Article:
Buscar en
Medicina Clínica (English Edition)
Toda la web
Inicio Medicina Clínica (English Edition) Incidence of SARS-CoV-2 infection in close contacs. Telephone follow-up in Prima...
Journal Information
Vol. 156. Issue 9.
Pages 444-446 (May 2021)
Visits
10
Vol. 156. Issue 9.
Pages 444-446 (May 2021)
Brief report
DOI: 10.1016/j.medcle.2020.11.018
Full text access
Incidence of SARS-CoV-2 infection in close contacs. Telephone follow-up in Primary Care
Incidencia de infección por SARS-CoV-2 en contactos estrechos. Seguimiento telefónico en Atención Primaria
Visits
...
José Miguel Baena-Díeza,b,c,
Corresponding author
josemibaena@gmail.com

Corresponding author.
, Harriet Phyllis Pinnegara, Mileydy Katterin Paredes-Millána, Laura Plaza-Cerratoa, Elena Palomino-Española, Josep María Cotsa,d
a Centro de Atención Primaria La Marina, Instituto Catalán de la Salud, Barcelona, Spain
b IDIAP Jordi Gol, Instituto Catalán de la Salud, Barcelona, Spain
c Grupo de Epidemiología Cardiovascular y Genética, Instituto de Investigación Médica IMIM-Hospital del Mar, Barcelona, Spain
d Facultad de Medicina, Universidad de Barcelona, Barcelona, Spain
Article information
Abstract
Full Text
Bibliography
Download PDF
Statistics
Tables (2)
Table 1. Characteristics of the patients (n = 124) included in the study.
Table 2. Characteristics of the 6 cases that developed symptoms of SARS-CoV-2 infection.
Show moreShow less
Abstract
Objective

To study the incidence of infection in close contacts with patiens with SARS-CoV-2 infection using a telephone monitoring protocol after the recommendation of isolation and quarantine at home.

Patients and methods

Cohort study, with 124 patients older than 15 years, included consecutively, asymptomatic at the time of the consultation, who had had close contact (<2 m) with confirmed or possible cases of SARS-CoV-2 infection. The intervention consisted of 2 weeks of home isolation and quarantine, contacting by phone on days, 2, 4, 7 and 14 after the contact. The event of interest was the appereance of symptoms compatible with SARS-CoV-2 infection.

Results

The average age was 45.1 years (55.6% women); 328 phone calls were made (average 2.6 calls for patient). After 2 weeks of follow-up, 6 patients developed symptoms, confirming serologically or by PCR in 3 of them (2.4%, CI 95%: 0.8–6.9).

Conclusions

The incidence of SARS-CoV-2 infection in close contacts is low 2 weeks after home isolation and quarantine at home.

Keywords:
Epidemiology
Prevention and control
COVID-19
SARS-CoV-2
Contacts
Resumen
Objetivo

Estudiar mediante un protocolo de seguimiento telefónico la incidencia de infección en los contactos estrechos de pacientes con infección por SARS-CoV-2 tras la recomendación de aislamiento y cuarentena en el domicilio.

Pacientes y métodos

Estudio de cohortes, con 124 pacientes mayores de 15 años, incluidos consecutivamente, asintomáticos en el momento de la visita, con contacto estrecho (<2 metros) con casos confirmados o posibles de infección por SARS-CoV-2. La intervención consistió en aislamiento y cuarentena en domicilio durante 2 semanas, contactando telefónicamente los días 2, 4, 7 y 14 tras el contacto. El evento de interés fue la aparición de clínica compatible con infección por SARS-CoV-2.

Resultados

La edad media fue de 45,1 años (55,6% mujeres). Se realizaron 328 llamadas telefónicas (media de 2,6 llamadas por paciente). Tras 2 semanas de seguimiento desarrollaron síntomas 6 pacientes, confirmados serológicamente o por PCR en 3 de ellos (2,4%; IC 95%: 0,8–6,9).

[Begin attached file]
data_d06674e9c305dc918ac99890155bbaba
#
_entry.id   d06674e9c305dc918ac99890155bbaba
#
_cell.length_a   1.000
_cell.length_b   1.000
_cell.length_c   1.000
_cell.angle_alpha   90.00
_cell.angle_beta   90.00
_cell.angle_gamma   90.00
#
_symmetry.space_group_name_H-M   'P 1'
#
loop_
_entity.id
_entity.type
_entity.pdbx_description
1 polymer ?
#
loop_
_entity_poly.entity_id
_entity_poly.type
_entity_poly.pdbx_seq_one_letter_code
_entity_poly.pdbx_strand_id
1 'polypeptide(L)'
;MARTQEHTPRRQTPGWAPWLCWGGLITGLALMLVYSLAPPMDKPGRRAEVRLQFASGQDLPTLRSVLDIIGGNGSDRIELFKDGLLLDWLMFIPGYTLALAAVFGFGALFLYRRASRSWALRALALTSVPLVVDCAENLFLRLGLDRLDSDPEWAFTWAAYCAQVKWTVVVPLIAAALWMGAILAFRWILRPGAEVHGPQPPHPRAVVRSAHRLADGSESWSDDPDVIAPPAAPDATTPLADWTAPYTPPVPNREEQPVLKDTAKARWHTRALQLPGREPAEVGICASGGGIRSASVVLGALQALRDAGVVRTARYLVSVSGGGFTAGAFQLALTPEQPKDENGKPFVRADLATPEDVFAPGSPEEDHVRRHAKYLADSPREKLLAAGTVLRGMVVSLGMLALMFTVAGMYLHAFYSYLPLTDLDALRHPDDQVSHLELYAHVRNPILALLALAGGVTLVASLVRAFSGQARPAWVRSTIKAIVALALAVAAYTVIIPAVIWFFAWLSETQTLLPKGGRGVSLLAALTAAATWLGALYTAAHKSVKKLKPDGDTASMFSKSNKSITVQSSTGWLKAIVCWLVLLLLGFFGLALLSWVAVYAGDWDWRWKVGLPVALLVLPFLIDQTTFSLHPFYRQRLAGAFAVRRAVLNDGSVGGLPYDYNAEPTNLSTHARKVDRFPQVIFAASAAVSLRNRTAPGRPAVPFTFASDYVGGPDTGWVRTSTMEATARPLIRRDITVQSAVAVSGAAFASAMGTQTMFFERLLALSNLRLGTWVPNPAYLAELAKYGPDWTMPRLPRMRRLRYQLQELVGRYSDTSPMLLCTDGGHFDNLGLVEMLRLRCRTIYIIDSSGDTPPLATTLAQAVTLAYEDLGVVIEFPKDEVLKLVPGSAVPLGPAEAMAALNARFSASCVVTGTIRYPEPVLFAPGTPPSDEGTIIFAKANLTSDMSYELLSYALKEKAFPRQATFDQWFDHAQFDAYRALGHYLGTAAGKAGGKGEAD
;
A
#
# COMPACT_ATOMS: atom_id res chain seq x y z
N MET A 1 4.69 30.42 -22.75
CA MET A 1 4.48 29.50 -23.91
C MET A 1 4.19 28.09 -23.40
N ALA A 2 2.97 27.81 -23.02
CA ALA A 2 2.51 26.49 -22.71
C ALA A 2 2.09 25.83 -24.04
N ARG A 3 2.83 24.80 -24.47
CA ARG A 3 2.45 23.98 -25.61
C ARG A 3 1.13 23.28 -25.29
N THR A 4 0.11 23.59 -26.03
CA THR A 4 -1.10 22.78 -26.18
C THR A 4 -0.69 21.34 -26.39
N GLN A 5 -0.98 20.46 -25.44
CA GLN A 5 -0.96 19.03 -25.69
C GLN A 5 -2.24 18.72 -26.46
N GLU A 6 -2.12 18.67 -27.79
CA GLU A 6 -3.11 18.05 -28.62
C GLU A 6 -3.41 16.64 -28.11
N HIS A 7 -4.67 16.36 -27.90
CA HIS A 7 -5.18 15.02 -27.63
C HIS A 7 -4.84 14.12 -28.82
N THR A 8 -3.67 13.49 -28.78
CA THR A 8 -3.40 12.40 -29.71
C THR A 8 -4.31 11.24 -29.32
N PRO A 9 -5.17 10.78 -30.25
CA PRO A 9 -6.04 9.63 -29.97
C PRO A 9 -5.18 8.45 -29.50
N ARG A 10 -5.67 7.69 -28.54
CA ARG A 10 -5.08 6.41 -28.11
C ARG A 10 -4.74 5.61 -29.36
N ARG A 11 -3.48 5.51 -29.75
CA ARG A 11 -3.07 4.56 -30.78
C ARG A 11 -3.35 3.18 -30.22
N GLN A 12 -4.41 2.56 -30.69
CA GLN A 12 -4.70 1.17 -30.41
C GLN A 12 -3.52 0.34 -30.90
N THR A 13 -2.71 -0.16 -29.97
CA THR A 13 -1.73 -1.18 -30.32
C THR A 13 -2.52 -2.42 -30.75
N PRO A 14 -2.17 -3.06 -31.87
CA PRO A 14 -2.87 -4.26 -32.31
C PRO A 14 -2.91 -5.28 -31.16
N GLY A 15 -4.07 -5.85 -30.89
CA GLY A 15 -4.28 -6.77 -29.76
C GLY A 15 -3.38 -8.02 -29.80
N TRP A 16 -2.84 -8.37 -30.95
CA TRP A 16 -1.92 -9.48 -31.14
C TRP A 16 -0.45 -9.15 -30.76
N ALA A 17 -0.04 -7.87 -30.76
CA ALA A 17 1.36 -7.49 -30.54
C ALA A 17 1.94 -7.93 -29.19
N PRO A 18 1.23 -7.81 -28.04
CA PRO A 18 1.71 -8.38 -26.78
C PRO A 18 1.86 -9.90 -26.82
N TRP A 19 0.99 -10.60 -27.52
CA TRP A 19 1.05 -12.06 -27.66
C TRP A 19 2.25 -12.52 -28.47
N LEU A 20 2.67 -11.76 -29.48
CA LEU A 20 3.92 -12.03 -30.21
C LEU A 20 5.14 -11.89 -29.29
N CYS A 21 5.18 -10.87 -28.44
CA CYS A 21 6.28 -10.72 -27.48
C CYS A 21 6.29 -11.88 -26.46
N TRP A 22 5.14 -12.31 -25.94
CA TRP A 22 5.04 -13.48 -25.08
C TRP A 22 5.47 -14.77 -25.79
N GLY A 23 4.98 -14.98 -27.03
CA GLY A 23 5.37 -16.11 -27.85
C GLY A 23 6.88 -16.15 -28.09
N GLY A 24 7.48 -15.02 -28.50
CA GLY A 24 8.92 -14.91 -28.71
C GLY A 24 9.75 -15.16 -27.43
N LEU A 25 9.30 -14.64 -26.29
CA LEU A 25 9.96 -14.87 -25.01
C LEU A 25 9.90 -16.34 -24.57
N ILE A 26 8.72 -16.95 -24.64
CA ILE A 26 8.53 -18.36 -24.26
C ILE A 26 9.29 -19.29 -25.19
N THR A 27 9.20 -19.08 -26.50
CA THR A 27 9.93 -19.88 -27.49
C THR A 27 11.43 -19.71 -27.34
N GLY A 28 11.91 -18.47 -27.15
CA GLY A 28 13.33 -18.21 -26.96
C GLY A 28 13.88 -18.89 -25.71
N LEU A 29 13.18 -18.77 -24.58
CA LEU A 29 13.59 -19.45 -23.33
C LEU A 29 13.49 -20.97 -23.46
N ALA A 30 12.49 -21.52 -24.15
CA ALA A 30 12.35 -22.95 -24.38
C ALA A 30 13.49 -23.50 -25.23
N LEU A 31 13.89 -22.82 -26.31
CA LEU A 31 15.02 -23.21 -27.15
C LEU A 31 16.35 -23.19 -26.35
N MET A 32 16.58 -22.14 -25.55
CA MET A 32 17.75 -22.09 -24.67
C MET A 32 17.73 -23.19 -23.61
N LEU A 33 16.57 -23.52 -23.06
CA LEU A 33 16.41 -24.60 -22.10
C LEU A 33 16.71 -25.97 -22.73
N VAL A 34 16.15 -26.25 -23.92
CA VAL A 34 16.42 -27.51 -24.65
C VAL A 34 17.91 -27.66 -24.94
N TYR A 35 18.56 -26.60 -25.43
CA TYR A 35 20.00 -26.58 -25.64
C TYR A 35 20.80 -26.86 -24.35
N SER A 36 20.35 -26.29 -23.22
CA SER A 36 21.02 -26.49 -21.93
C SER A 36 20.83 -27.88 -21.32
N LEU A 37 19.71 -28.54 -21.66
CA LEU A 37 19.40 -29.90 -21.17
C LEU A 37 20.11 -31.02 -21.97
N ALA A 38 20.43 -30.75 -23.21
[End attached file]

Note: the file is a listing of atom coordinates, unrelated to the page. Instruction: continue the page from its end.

Conclusiones

La incidencia de infección por SARS-CoV-2 en los contactos estrechos es baja a las 2 semanas tras el aislamiento y cuarentena domiciliarios.

Palabras clave:
Epidemiologia
Prevención y control
COVID-19
SARS-CoV-2
Contactos
Full Text
Introduction

The infection by the coronavirus called SARS-CoV-2, better known as COVID-19, has had a great impact on health1. Primary Care decided to prioritise telephone monitoring of the infection so as not to expose patients and health personnel to new infections. The strategy focused on: identifying any moderate and severe cases and referring them to the hospital; diagnosing mild cases and sending them home with symptomatic treatment, quarantine and isolation rules, and telephone follow-up; and, finally, follow-up of patients who enquired about having had close contact with with confirmed or possible SARS-CoV-2 infection cases.

However, the results of the follow-up of the contacts in our environment, as well as the effectiveness of the quarantine and isolation measures in these cases, are not well known. A recent Cochrane review2 highlighted the lack of studies, as the available evidence is based mostly on similar virus infections and model-based studies.

The objective of this study is to analyse the incidence of SARS-CoV-2 infection in people with close contact with confirmed or possible cases of said infection by means of a telephone follow-up protocol after the recommendation to isolate and quarantine at home.

Methods

This is a cohort study, which includes patients over 15 years of age who came to the consultancy in a health centre in the city of Barcelona between 6 March and 24 April 2020, and who had had close contact (less than 2 m, without a mask, in the previous week, indoors or outdoors) with a confirmed or possible SARS-CoV-2 infection case, and who were asymptomatic at the time of the visit, whether in person or by phone, and by their own initiative or referred by other medical services, such as private health insurance companies. Exclusion criteria included patients who only requested a doctor’s note for time off work due to risk factors for SARS-CoV-2 infection if the possible infection from the contact was not well documented according to medical criteria, and cases in which phone follow-up would not be possible at 2 weeks or later (one month from contact).